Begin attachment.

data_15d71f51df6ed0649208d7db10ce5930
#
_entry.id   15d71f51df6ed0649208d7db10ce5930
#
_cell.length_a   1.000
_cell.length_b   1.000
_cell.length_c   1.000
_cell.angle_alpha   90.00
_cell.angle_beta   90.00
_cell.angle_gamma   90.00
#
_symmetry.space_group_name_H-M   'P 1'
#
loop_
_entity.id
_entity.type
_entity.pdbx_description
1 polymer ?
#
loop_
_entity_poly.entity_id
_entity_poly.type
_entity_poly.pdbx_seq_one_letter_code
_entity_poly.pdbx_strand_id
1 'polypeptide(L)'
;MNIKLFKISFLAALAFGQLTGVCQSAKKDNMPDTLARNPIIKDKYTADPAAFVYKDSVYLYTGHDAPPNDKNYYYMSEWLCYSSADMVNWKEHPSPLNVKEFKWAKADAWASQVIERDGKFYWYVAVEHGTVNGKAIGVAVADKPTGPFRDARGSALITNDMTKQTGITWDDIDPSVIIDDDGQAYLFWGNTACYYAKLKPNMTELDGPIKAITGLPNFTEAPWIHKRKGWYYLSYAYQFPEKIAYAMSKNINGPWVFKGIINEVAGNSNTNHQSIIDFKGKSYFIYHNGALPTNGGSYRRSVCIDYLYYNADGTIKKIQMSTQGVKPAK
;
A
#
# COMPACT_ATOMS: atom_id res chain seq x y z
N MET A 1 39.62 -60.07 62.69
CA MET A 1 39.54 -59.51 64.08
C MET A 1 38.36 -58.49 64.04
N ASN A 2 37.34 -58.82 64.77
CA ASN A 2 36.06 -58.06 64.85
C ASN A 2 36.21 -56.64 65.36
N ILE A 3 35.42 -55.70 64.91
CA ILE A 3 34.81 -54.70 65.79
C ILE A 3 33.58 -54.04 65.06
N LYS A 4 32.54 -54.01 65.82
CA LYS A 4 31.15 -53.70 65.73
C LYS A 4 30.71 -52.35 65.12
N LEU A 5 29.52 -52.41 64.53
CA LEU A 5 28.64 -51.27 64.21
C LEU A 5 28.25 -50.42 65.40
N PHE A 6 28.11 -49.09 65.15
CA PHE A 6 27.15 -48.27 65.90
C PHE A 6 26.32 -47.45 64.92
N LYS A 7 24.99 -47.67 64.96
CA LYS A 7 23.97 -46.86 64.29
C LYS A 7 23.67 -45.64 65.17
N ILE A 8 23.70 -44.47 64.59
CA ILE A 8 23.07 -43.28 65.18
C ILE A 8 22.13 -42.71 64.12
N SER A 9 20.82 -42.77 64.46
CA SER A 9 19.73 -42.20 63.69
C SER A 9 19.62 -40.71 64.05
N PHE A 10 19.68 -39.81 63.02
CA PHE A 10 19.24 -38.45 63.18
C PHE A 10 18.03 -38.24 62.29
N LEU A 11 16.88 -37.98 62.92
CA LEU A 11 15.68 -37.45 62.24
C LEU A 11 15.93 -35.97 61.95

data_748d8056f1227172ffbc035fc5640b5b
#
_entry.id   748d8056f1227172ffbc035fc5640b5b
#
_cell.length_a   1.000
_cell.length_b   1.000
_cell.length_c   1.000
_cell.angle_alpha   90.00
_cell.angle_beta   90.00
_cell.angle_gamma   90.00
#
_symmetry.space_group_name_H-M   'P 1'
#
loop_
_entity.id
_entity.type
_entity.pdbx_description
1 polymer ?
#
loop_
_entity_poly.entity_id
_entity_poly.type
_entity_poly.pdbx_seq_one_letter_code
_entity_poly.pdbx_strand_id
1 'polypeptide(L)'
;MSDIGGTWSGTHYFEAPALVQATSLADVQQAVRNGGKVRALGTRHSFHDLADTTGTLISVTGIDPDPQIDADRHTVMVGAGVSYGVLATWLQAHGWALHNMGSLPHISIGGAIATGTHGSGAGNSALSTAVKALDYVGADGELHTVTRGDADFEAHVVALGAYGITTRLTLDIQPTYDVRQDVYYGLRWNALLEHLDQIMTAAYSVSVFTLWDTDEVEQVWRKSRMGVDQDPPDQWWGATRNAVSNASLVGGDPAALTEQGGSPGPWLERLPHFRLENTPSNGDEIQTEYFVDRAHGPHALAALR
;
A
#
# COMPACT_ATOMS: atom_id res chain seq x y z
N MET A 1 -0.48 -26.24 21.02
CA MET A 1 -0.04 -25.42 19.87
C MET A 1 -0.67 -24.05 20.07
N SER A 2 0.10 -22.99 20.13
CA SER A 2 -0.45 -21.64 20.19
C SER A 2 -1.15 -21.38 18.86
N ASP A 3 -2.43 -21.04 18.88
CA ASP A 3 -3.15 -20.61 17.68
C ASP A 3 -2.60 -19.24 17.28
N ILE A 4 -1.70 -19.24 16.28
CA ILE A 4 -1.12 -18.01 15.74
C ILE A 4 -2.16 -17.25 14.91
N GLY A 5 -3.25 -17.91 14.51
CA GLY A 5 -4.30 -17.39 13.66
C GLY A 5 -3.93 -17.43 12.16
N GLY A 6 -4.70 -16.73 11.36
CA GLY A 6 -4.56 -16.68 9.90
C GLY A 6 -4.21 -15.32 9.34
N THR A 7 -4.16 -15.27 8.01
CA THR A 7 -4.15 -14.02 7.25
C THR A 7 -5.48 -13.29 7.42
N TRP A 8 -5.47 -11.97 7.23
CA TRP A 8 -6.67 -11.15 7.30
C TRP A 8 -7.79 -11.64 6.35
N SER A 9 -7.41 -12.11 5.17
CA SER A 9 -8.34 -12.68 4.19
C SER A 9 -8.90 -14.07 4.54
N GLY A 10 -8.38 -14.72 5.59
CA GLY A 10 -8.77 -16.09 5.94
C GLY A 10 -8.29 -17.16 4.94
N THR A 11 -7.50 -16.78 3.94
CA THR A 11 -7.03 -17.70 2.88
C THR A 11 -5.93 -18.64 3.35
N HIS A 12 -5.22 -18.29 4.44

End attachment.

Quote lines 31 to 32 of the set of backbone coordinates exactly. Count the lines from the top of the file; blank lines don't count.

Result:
N MET A 1 39.62 -60.07 62.69
CA MET A 1 39.54 -59.51 64.08